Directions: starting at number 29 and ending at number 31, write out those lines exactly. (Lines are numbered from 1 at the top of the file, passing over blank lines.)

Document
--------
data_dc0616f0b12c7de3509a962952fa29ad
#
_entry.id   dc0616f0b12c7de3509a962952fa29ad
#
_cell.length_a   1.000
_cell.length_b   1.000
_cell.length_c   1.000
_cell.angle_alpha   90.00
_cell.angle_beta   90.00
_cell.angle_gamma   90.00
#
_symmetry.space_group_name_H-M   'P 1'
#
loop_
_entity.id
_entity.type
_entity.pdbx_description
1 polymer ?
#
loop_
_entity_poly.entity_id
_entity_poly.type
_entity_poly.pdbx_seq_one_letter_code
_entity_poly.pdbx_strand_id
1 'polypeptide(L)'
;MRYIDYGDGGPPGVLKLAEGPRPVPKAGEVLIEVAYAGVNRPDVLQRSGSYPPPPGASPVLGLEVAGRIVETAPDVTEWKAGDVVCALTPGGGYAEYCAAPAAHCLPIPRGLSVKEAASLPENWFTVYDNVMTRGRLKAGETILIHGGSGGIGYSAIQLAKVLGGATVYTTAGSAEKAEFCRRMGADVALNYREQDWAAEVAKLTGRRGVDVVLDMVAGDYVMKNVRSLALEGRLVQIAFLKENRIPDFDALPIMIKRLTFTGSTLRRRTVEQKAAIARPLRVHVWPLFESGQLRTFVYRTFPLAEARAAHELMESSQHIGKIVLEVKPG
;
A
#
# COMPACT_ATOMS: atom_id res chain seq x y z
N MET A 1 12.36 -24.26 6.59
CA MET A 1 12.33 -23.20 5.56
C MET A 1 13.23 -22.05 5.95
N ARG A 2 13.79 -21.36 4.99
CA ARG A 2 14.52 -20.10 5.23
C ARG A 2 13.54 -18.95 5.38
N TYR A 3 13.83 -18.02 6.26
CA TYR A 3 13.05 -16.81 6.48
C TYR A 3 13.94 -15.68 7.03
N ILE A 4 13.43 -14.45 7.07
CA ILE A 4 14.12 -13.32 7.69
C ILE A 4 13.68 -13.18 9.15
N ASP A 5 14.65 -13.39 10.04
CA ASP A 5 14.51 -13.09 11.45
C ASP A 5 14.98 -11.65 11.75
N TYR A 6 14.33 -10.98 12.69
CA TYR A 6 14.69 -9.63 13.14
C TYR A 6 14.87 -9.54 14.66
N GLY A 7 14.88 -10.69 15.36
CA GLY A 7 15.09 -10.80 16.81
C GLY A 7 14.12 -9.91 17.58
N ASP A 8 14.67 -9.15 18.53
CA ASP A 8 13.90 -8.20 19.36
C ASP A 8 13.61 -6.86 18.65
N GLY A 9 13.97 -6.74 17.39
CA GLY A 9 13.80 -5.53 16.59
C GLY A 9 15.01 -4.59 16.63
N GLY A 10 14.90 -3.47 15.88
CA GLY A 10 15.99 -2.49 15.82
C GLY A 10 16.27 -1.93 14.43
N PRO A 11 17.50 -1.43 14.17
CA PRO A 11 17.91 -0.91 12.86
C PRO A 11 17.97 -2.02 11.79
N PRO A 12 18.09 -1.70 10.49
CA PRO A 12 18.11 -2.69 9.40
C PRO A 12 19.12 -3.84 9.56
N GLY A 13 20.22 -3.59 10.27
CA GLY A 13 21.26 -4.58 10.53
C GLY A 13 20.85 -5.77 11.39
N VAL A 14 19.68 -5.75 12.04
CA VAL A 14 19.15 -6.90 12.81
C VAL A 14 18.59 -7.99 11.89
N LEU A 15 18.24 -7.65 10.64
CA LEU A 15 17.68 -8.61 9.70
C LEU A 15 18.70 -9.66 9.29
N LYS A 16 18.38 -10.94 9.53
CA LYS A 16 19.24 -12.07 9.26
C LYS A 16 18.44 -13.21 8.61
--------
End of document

#
# COMPACT_ATOMS: atom_id res chain seq x y z
N MET A 1 12.36 -24.26 6.59